Advertisement

Quantitative Bioassays for Sex Pheromone Analysis in Spodoptera Exempta (Wlk.) (Lepidoptera, Noctuidae), and Laboratory Evidence of Cross-Attraction among Three Species

  • Syed Khasimuddin
  • Morton C. Lubega
Article

Abstract

The courtship behaviour of male Spodoptera exempta (Wlk.) has been quantified and used as a method of bioassay for the female sex pheromone. Virgin females become attractive to sexually mature males from 72 hr after emergence and henceforth their attractiveness increases gradually until they have mated. Mated females start losing their attractiveness to males gradually after mating and 72–96 hr after mating they cannot produce any courtship response in males. Amongst virgin females, crude pheromonegland extract and synthetic pheromone compounds, it is the older live females and the crude extract at 0.1 female equivalent that produce highest responses in males. A certain degree of cross-attraction between three coexisting species has been noted, both by using live insects as well as synthetic pheromone compounds of these species under laboratory bioassays. Possible interspecific pheromone-related implications are discussed.

Key Words

Spodoptera exempta interspecific communication pheromone bioassay quantitative bioassay cross-attraction reproductive isolation 

Preview

Unable to display preview. Download preview PDF.

Unable to display preview. Download preview PDF.

References

  1. Beevor P. S., Hall D. R., Lester R. G., Read J. S. and Nesbitt B. F. (1975) Sex pheromones of the armyworm moth, Spodoptera exempta (Wlk.). Experientia 31, 22–23.CrossRefGoogle Scholar
  2. Blair B. W. and Tannock J. (1978a) A further note on the possible pheromone for Spodoptera triturata (Wlk.) (Lepidoptera: Noctuidae). Rhod. J. agric. Res. 16, 221–223.Google Scholar
  3. Blair B. W. and Tannock J. (1978b) Observation of interspecific attraction by mated females of Spodoptera triturata (Wlk.) (Lepidoptera: Noctuidae). Rhod. J. agric. Res. 16, 225–227.Google Scholar
  4. Brady E. U. and Gaynard M. C. Jr (1972) Identification of a sex pheromone of the female beet armyworm, Spodoptera exigua. Ann. ent. Soc. Am. 63, 898–899CrossRefGoogle Scholar
  5. Brown E. S., Betts E. and Rainey R. C. (1969) Seasonal changes in the distribution of the African armyworm, Spodoptera exempta (Wlk.) (Lepidoptera: Noctuidae) with special reference to eastern Africa. Bull. ent. Res. 58, 661–728.CrossRefGoogle Scholar
  6. Brown E. S. and Dewhurst C. F. (1975) The genus Spodoptera (Lepidoptera: Noctuidae) in Africa and the near east. Bull. ent. Res. 65, 221–262.CrossRefGoogle Scholar
  7. Campion D. G. (1975) Sex pheromones and their uses for control of insects of the genus Spodoptera. Meded. Fac. Landb. Rijksuniv. Gent. 40, 283–292.Google Scholar
  8. Evans L. J. (1952) Female Aretia cacia L. attracting other Arctinae. Ent. Rec. 64, 86.Google Scholar
  9. Gaynard M. C. Jr and Brady U. E. (1972) Interspecific attraction in Lepidoptera in the field. Ann. ent. Soc. Am. 56, 1279–1282.CrossRefGoogle Scholar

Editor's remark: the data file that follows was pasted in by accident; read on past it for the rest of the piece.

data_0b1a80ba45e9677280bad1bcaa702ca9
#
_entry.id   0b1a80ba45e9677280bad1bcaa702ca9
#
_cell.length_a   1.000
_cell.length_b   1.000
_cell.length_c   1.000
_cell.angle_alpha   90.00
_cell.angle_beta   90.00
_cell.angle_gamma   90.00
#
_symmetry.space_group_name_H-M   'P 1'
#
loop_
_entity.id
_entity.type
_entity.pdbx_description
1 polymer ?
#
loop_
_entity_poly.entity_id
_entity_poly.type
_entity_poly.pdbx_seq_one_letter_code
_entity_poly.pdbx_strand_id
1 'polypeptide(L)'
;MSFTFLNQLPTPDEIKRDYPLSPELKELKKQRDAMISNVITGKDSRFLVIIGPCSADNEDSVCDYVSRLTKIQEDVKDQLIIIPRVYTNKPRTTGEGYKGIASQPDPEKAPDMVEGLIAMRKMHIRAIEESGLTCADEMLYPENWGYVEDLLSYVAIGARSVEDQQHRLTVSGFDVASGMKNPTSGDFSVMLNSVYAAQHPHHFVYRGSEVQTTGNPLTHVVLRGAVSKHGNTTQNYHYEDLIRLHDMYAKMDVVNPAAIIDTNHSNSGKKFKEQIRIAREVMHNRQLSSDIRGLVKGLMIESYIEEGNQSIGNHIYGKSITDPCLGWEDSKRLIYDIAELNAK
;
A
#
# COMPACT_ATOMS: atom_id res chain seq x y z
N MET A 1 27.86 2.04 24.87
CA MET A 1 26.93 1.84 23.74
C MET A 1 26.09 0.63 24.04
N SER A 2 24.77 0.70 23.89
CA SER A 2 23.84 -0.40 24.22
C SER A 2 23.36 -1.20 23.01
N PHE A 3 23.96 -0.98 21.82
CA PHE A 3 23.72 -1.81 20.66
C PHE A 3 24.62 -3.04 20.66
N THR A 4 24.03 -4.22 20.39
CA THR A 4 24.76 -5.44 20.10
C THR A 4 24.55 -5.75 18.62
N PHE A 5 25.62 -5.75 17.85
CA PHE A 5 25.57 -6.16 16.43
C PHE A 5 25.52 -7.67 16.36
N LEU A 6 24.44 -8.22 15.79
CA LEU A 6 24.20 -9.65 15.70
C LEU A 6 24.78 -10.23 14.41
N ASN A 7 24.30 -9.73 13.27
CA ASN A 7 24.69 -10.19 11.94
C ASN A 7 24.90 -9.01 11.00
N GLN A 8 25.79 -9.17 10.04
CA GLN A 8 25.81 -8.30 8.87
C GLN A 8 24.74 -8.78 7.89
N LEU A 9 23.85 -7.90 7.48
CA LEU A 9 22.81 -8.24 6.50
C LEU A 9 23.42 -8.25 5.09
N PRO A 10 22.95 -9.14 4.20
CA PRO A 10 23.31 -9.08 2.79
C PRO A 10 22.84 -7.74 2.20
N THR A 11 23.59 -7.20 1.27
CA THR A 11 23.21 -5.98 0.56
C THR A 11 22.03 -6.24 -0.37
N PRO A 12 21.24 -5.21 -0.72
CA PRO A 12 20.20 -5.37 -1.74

10. Grant G. G. (1975) Extraction and bioassay of female sex pheromone of white-marked tussock moth, Oryia lencostigma (Lepidoptera: Lymantridae). Can. Ent. 107, 303–309.CrossRefGoogle Scholar
  11. Kaae R. S., Shorey H. H., McFarland S. U. and Gaston L. K. (1973) Sex pheromones of Lepidoptera. XXXVII. Role of sex pheromones and other factors in reproductive isolation among ten species of Noctuidae. Ann. ent. Soc. Am. 66, 444–448.CrossRefGoogle Scholar
  12. Khasimuddin S. (1979) Courtship and mating behaviour of the African armyworm, Spodoptera exempta (Wlk.), (Lepidoptera: Noctuidae). Bull. ent. Res. 68, 195–202.CrossRefGoogle Scholar
  13. Klun J. A. and Robinson J. F. (1972) Olfactory discrimination in the European corn borer, and several pheromonally analogous moths. Ann. ent. Soc. Am. 65, 1337–1340.CrossRefGoogle Scholar
  14. Mitchell E. R. (1976) Mating specificity in Spodoptera spp. Florida Entomologist 59, 416.CrossRefGoogle Scholar
  15. Mitchell E. R. (1982) Attraction of Schinia mitis males to southern armyworm females. Florida Entomologist 65, 291.CrossRefGoogle Scholar
  16. Nielson D. G. and Balderston C. P. (1973) Evidence of inter-generic sex attraction among aegeriids. Ann. ent. Soc. Am. 66, 227.CrossRefGoogle Scholar
  17. Roelofs W. L. and Comeau A. (1969) Sex pheromone specificity: taxonomic and evolutionary aspects of Lepidoptera. Science 165, 398–400.CrossRefGoogle Scholar
  18. Saunders C. J. (1971) Sex pheromone specificity and taxonomy of budworm moths (Choristoneura). Science 171, 911–913.CrossRefGoogle Scholar
  19. Sekul A. A, and Sparks A. N. (1967) Sex pheromones of the fall armyworm moth: isolation, identification and synthesis. J. econ. Ent. 60, 1270–1272.CrossRefGoogle Scholar
  20. Shorey H. H., Gaston L. K. and Fukuto T. R. (1964) Sex pheromones of noctuid moths. I. A quantitative bioassay for the sex pheromone of Trichoplusia ni (Lepidoptera: Noctuidae). J. econ. Ent. 57, 252–254.CrossRefGoogle Scholar
  21. Tamaki Y., Noguchi H. and Yushima T. (1973) Sex pheromone of Spodoptera litura (F.): Isolation, identification and synthesis. Appl. ent. Zool. 8, 200–203.CrossRefGoogle Scholar
  22. Tamaki Y. and Yushima T. (1974) Sex pheromone of the cotton leafworm, Spodoptera littoralis. J. Insect Physiol. 20, 1005–1014.CrossRefGoogle Scholar

Copyright information

© Pergamon Press LId 1984

Authors and Affiliations

  • Syed Khasimuddin
    • 1
  • Morton C. Lubega
    • 1
  1. 1.The International Centre of Insect Physiology and EcologyNairobiKenya

Personalised recommendations